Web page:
The positioning statement is an expansion of the last step that tailors your benefit statement to a specific audience. Working through this step helps you clarify who your audience is and what you will be presenting to them. Although the positioning statement is for internal purposes, the focus is external—what’s the ROA (return on attention) for the audience? Don’t skip this step; it will help you focus your thoughts, minimize interesting but off-point digressions, and help maintain a coherent structure and flow through the research, writing, editing, and ultimately, speaking phases.
Develop Your Title
In moving from your positioning statement to the speech title, think of your speech as a product or service—what would prompt someone to “buy” what you’re offering? Your title is a pitch—or your bid for the audience’s attention. To get to that pitch, select a few key words from your positioning statement and brainstorm a compelling headline. For additional insight and exercises, read Larry Kim’s Inc article, “30 Ideas for Super Clickable Blog Headlines,” explore the BBC News resources on writing headlines, or watch the “How to Write a Hook” YouTube video. You may also want to browse the titles of articles and blogs posted to your target audience’s (i.e., industry or professional association) websites and publications. Remember that as you develop your content, your title might need some adjusting. If you don’t need to submit your title far in advance (to be printed in a brochure or program), revisit it once your content is complete to make sure it still fits. If you do need to submit it before your content is fully developed, try to leave a little wiggle room and not make it too specific regarding the conclusions you might come to.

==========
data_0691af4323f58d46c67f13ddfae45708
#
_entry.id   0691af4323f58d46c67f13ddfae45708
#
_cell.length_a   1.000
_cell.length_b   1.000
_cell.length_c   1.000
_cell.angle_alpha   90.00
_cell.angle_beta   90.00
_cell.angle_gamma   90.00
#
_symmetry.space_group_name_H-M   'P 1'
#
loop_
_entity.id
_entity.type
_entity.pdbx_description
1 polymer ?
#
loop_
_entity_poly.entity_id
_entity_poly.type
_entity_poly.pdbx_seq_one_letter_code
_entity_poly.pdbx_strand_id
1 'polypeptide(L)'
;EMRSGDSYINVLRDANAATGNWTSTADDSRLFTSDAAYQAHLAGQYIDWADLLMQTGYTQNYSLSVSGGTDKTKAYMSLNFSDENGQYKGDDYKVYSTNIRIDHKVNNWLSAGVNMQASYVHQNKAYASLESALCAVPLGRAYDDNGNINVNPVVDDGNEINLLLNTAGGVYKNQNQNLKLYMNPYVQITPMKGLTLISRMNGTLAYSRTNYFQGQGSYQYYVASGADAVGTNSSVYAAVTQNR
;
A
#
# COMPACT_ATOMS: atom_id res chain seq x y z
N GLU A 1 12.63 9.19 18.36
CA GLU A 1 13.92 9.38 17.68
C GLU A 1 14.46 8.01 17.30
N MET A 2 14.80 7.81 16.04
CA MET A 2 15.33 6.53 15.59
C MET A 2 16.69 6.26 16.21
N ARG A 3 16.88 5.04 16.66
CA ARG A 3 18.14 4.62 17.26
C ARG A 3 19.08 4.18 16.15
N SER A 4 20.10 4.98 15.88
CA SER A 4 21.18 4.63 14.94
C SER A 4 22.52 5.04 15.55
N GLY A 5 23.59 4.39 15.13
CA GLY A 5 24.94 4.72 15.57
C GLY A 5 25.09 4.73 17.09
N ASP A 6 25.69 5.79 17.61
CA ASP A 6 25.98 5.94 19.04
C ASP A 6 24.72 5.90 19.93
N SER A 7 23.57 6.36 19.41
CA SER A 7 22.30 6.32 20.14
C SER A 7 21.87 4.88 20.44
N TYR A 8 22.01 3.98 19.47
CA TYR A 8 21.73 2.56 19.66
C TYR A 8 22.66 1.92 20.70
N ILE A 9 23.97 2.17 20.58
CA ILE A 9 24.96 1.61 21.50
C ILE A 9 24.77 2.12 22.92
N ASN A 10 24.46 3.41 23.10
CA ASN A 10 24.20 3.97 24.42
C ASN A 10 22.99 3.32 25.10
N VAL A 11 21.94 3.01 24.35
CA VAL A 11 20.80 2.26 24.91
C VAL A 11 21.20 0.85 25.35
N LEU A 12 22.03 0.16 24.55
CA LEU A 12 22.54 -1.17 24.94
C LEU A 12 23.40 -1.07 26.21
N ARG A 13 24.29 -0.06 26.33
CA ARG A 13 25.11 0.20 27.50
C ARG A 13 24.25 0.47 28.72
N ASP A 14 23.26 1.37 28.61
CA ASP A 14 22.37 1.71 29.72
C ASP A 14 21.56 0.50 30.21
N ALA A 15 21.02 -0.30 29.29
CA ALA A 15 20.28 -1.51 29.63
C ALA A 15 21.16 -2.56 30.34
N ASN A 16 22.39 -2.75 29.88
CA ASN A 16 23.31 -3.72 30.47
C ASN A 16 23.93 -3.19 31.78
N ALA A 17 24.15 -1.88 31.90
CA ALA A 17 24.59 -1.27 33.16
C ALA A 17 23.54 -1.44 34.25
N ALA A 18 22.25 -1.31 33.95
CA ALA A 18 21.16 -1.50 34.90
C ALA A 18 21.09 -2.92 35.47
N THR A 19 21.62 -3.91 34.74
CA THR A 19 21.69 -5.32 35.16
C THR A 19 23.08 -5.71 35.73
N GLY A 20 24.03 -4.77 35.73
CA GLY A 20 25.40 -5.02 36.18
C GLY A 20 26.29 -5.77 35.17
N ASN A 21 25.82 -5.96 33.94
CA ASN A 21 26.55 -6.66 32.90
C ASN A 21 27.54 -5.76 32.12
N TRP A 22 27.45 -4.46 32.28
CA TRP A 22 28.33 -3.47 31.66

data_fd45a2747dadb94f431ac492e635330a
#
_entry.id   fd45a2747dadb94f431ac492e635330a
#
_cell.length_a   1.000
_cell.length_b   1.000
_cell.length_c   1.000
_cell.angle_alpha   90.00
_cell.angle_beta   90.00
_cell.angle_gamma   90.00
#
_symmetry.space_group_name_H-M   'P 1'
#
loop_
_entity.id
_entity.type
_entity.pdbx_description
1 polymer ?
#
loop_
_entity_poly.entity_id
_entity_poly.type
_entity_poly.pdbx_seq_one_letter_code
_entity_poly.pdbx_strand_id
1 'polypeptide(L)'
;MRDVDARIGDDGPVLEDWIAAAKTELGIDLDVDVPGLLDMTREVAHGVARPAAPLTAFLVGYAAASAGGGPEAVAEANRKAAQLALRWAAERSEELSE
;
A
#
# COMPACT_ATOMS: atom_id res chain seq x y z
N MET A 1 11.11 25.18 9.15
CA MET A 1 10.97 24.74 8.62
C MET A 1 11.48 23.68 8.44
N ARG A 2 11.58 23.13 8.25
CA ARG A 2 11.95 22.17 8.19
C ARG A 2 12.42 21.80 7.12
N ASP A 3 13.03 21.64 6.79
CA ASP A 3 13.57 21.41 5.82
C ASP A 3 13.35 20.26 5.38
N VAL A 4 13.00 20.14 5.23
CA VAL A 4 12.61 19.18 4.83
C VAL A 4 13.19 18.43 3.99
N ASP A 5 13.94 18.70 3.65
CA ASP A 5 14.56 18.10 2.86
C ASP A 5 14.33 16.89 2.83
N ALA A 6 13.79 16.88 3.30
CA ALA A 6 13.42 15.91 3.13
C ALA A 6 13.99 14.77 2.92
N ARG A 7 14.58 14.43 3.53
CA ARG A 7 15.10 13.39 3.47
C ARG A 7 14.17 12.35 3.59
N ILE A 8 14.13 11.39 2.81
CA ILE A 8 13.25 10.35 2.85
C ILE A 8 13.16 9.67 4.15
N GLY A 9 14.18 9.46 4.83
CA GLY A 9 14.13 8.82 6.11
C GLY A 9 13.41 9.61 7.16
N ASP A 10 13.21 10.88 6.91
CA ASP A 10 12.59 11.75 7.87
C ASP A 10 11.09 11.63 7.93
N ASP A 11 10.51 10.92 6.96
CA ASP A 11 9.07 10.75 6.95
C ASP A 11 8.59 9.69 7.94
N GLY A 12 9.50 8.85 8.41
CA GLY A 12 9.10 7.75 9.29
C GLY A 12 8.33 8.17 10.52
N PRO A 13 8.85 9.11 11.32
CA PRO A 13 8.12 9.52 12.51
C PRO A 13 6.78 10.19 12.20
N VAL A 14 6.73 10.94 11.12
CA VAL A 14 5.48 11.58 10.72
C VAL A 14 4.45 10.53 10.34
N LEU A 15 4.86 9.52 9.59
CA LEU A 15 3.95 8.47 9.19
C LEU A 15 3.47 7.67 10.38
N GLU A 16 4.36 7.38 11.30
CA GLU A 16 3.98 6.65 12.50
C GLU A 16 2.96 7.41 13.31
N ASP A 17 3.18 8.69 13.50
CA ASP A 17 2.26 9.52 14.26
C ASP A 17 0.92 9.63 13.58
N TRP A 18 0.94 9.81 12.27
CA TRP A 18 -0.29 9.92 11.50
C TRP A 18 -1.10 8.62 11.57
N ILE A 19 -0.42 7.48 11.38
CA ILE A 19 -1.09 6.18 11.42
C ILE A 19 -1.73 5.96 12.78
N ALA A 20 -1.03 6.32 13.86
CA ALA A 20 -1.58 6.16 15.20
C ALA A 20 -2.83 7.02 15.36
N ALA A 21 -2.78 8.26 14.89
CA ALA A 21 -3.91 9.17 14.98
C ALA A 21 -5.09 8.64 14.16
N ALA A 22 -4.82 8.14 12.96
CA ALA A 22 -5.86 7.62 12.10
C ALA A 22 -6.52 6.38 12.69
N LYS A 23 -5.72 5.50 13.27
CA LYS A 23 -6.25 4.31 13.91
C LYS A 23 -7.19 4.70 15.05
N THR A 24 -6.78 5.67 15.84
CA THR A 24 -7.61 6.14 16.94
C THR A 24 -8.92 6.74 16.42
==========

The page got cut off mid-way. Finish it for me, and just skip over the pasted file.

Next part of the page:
Develop Your Content
Once you have your title and framework from your positioning statement, you’re ready to start developing your content. Of course, you’ve been building useful content all along through your life experiences. Reflect on the relevant lessons you’ve learned, and make note of some of the experiences—a key quote or visual, an emotion or insight, people or places. Use these events as possible connections to consider and, if applicable, work them in to your speech to illustrate your points. Research is a skill, and art, unto itself (refer to the Washington University librarians’ Conducting Research pages for additional tips and resources), but a good jumping-off point is doing an internet search of your keywords. If you have lead time, you can set up a Google Alert to monitor relevant news and developments. It can also be helpful to find and follow subject-matter experts for your topic and tune in to current trends. To do this, conduct “best of” searches to find thought leaders. You may achieve both objectives in one search, as in this Forbes article: “Top Shopping Trends of 2018: Retail Experts Share What to Watch for Next Year,” one of the results in a search for “best retail marketers.”
Reminder: Remember to document your sources! Include citations in your written speech in order to give credit where credit is due and to be able to follow-up on any related audience questions.
There you have it! A simple process for sidestepping writer’s or speaker’s block. Next, we’ll discuss another common sticking point: how to open your speech.